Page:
Intel's SSD 311 20GB: Designed to Cache

Although SRT supports any SSD, Intel created a brand new drive specifically for use as a cache with Z68 platforms. This is the Intel SSD 311, codenamed Larson Creek:

The SSD 311 uses the same controller as Intel's X25-M G2, SSD 310 and SSD 320 drives:

The big difference here is the SSD 311 comes with 20GB of 34nm SLC NAND. If you remember back to the SSD Anthology, SLC NAND is architecturally identical to MLC NAND. With half the number of data stored per NAND cell SLC NAND not only lasts longer than MLC NAND but it also is much faster, particularly for writes.

As a cache that'll be constantly written to, SLC NAND isn't a bad decision on Intel's part. Intel insists that the move wasn't motivated by reliability but rather write performance.

A quick look at the performance of the SSD 311 shows that it packs a lot of punch for being a small 20GB drive with only 5 of 10 NAND channels populated:

Iometer—128KB Sequential Write

Iometer—128KB Sequential Read

Iometer—4KB Random Write, 8GB LBA Space, QD=3

Iometer—4KB Random Write, 8GB LBA Space, QD=32

Iometer—4KB Random Read, QD=3

The SSD 311 basically offers the performance of a 160GB X25-M G2 but with fewer NAND channels and a much lower capacity.

Remember this is SLC NAND so despite only being a 20GB drive, it's priced more like a 40GB MLC drive: Intel expects the SSD 311 to retail for $110. Thankfully you aren't locked in to only using Intel drives as Smart Response Technology will work with any SSD.

SSD Caching Application & Game Launch Performance: Virtually Indistinguishable from an SSD
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  • arthur449 - Wednesday, May 11, 2011 - link

    Google "Steam Mover" Reply
  • LittleMic - Wednesday, May 11, 2011 - link

    Indeed, someone has done a nice GUI to do the operation I just described. Reply
  • jimhsu - Wednesday, May 11, 2011 - link

    http://schinagl.priv.at/nt/hardlinkshellext/hardli... for a general GUI way to do this, not just for Steam but for all content. Reply
  • jimhsu - Wednesday, May 11, 2011 - link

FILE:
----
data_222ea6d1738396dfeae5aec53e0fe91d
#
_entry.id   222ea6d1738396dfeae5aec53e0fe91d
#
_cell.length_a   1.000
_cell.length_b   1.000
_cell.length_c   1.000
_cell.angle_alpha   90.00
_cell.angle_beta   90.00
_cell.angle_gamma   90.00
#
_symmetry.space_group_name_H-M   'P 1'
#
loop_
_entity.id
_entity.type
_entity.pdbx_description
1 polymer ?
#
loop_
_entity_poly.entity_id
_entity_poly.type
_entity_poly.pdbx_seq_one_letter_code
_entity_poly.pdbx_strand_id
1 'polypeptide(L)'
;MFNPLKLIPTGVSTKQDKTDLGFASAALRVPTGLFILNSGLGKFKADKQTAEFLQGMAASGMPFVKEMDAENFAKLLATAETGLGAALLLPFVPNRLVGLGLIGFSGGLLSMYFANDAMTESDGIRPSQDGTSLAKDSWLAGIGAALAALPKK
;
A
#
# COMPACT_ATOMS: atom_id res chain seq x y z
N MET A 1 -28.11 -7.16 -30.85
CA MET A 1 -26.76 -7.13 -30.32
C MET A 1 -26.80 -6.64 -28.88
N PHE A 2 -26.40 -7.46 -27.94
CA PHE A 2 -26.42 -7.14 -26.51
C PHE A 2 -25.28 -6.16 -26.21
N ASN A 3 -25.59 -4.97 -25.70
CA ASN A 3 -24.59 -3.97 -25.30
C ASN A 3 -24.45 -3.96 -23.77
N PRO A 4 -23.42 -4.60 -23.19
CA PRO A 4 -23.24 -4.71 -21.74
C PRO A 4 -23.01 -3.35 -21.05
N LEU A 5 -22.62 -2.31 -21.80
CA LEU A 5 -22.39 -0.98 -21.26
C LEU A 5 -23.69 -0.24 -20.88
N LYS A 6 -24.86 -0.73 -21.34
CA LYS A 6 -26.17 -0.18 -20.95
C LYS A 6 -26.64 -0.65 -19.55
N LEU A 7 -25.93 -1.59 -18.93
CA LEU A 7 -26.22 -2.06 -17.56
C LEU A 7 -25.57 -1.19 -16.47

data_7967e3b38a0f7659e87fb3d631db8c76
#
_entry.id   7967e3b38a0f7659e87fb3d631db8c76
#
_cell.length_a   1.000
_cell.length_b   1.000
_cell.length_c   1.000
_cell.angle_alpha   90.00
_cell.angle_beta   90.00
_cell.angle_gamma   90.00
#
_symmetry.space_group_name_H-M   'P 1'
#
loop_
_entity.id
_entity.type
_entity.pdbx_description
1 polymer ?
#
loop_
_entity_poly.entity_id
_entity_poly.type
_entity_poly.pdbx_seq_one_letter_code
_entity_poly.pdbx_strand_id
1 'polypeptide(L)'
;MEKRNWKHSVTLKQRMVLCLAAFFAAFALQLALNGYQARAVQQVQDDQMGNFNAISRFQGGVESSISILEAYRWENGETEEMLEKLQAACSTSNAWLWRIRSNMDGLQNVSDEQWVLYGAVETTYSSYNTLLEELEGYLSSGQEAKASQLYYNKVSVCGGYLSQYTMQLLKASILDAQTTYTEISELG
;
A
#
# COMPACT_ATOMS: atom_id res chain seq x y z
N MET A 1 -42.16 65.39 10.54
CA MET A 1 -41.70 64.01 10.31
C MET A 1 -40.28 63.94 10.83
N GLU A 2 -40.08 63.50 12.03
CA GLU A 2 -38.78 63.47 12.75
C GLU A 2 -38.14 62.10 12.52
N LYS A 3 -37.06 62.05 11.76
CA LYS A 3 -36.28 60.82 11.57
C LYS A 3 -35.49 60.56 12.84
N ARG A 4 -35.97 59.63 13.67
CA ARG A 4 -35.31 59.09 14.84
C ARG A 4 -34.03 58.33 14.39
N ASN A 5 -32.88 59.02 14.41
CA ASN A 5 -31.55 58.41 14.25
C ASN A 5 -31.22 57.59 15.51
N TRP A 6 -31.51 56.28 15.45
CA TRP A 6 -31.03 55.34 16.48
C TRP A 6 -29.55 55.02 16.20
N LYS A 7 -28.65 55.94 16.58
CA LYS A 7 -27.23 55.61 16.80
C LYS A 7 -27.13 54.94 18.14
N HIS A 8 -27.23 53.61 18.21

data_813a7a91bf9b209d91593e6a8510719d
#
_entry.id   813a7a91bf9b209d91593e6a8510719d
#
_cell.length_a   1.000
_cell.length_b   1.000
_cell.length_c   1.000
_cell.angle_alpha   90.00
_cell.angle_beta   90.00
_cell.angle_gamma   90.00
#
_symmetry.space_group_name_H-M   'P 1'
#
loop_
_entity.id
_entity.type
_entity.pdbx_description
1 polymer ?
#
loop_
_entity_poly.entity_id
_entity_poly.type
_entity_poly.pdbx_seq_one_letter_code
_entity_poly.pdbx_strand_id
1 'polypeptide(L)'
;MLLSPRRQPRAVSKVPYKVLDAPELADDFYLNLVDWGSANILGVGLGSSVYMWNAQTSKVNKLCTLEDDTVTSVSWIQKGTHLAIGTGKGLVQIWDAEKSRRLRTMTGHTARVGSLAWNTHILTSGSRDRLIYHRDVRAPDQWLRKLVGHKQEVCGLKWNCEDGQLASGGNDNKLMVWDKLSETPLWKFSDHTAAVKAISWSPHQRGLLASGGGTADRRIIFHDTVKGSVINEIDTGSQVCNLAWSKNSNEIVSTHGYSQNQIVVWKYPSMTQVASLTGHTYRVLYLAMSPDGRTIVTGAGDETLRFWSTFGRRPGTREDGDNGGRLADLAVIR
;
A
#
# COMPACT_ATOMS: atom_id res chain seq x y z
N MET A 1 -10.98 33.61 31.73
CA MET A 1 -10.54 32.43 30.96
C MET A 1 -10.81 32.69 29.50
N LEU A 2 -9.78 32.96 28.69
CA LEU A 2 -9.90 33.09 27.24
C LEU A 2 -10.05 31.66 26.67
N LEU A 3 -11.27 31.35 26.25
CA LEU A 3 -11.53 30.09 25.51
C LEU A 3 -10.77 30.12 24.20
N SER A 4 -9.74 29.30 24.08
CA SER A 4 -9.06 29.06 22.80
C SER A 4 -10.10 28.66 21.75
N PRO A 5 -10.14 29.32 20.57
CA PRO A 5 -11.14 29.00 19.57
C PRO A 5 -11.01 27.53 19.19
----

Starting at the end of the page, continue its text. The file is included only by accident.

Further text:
The basic steps.

    1. Manually move folder from SSD to hard drive.
    2. On HDD, select folder, right click, "Pick Link Source"
    3. On SSD, right click, "Drop As" > "Symbolic Link"
    4. Profit!
    Reply
  • velanapontinha - Wednesday, May 11, 2011 - link

    I can really 'feel' Windows' superfecth advantadges, sam way I can feel when I'm requesting files that are not 'fetched'.

    This software-feature Intel is now pulling is very similar to Superfecth, although it uses as SSD instead of RAM, and a lot more is available in an SSD than it usually is in RAM.

    It is a neat feature, and I'm sure it will be copied from other software houses from now on.
    Reply
  • shatteredstone - Thursday, May 19, 2011 - link

    In fact, Sun has invented a timemachine and copied this approach into ZFS years ago. ;-)

    The feature is called L2ARC (level 2 adaptive replacement cache) there and works nicely with SSDs (but also "fast" HDDs, battery-backed DDR nonvolatile memory, etc.). The nice thing is that if SRT takes off and these 20g SLC SSDs get competition and a price crunch (as well as general availability), using these features in ZFS is going to become a lot cheaper. Though even now there is nothing preventing you from using a dozen 240g SSDs as L2ARC (and ZIL) to speed up your farm of disks :)
    Reply
  • AnnihilatorX - Wednesday, May 11, 2011 - link

    Damn you Intel, so all my old first gen 16GB SSDs can go to the bin?
    Only you in the world uses 10bit channel for flash, and that's why you set a 20GB (18.6 formatted) limit? ******
    Reply
  • MonkeyPaw - Wednesday, May 11, 2011 - link

    Its Intel. If there's one thing that is almost certain, it's that forward compatibility is not going to happen. Reply
  • DanNeely - Wednesday, May 11, 2011 - link

    Where does it say that the minimum size of the SRT cache is 20GB? Reply
  • Mr Perfect - Wednesday, May 11, 2011 - link

    Dan's correct, it doesn't say you have to have a 20GB drive. Intel just happens to be launching a 20GB drive that they are hoping you will use for this. Reply

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